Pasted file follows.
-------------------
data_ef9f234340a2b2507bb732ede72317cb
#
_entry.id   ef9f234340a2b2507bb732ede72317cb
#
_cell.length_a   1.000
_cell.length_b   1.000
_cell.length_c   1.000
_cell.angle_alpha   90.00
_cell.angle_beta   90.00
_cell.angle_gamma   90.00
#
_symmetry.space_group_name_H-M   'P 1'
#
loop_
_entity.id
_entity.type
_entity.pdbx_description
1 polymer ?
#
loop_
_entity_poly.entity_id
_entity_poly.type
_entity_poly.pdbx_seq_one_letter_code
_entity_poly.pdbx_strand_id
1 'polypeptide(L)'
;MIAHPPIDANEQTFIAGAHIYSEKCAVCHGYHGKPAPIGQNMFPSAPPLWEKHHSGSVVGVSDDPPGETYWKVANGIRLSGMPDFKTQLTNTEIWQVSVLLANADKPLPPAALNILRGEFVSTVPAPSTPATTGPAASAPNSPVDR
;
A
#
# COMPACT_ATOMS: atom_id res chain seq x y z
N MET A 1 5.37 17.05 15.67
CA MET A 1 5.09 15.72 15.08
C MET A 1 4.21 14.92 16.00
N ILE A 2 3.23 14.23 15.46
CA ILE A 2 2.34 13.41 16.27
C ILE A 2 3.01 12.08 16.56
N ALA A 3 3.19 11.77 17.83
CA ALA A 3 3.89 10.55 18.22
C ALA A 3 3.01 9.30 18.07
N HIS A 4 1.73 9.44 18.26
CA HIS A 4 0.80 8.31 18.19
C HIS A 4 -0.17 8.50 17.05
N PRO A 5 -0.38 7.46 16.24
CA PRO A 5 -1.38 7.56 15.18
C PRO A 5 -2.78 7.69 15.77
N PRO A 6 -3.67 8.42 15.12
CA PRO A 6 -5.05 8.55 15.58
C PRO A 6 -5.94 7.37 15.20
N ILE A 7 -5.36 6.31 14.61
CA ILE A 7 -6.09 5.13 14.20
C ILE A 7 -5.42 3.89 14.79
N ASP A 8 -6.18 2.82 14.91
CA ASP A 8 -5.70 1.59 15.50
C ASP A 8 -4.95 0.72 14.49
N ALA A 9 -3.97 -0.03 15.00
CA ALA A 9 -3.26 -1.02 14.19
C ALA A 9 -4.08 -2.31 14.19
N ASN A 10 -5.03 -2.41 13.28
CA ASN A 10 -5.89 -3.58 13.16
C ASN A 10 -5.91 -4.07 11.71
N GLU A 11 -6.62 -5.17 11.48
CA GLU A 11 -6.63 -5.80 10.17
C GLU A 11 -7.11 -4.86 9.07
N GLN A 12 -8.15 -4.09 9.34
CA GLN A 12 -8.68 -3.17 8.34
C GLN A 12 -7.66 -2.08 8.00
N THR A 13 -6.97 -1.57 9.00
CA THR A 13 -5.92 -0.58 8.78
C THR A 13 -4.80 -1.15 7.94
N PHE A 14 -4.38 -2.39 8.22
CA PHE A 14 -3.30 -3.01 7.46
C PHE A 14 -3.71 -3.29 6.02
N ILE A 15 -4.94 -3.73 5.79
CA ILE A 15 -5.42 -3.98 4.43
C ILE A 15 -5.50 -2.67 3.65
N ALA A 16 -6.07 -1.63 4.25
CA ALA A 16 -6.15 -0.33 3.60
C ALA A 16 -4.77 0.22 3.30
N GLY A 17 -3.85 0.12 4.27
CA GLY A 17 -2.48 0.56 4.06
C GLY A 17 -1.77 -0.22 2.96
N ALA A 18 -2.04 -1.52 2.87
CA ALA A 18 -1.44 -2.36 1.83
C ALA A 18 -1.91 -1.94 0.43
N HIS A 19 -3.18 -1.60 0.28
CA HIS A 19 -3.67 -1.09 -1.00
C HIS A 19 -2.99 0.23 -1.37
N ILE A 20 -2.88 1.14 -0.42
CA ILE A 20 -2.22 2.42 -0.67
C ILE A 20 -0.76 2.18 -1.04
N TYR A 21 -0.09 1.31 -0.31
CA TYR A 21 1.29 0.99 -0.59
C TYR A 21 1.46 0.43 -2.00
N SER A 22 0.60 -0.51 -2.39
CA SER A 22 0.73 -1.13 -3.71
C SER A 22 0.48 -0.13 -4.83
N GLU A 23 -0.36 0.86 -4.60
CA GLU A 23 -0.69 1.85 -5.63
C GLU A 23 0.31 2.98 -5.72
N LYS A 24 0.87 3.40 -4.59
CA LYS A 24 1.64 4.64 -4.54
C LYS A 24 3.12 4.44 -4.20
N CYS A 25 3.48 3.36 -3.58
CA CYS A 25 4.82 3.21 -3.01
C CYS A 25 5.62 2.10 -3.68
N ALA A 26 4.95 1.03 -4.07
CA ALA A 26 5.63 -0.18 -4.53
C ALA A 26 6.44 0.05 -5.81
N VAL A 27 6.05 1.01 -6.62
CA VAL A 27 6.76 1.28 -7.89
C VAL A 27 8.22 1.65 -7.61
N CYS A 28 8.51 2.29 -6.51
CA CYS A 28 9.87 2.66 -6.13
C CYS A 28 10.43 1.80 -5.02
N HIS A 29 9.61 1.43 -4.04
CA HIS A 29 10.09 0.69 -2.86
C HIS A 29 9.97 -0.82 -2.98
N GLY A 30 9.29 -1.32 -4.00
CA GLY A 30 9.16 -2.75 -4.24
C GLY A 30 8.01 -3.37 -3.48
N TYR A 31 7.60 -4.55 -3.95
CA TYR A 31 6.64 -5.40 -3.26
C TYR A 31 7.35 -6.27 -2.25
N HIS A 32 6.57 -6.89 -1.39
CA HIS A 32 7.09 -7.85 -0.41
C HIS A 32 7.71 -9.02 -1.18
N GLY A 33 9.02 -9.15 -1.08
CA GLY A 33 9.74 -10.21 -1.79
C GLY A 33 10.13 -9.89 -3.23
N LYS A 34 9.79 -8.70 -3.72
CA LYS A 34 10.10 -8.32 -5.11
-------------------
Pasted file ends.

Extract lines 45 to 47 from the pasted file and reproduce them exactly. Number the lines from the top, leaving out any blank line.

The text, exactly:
C PRO A 5 -2.78 7.69 15.77
N PRO A 6 -3.67 8.42 15.12
CA PRO A 6 -5.05 8.55 15.58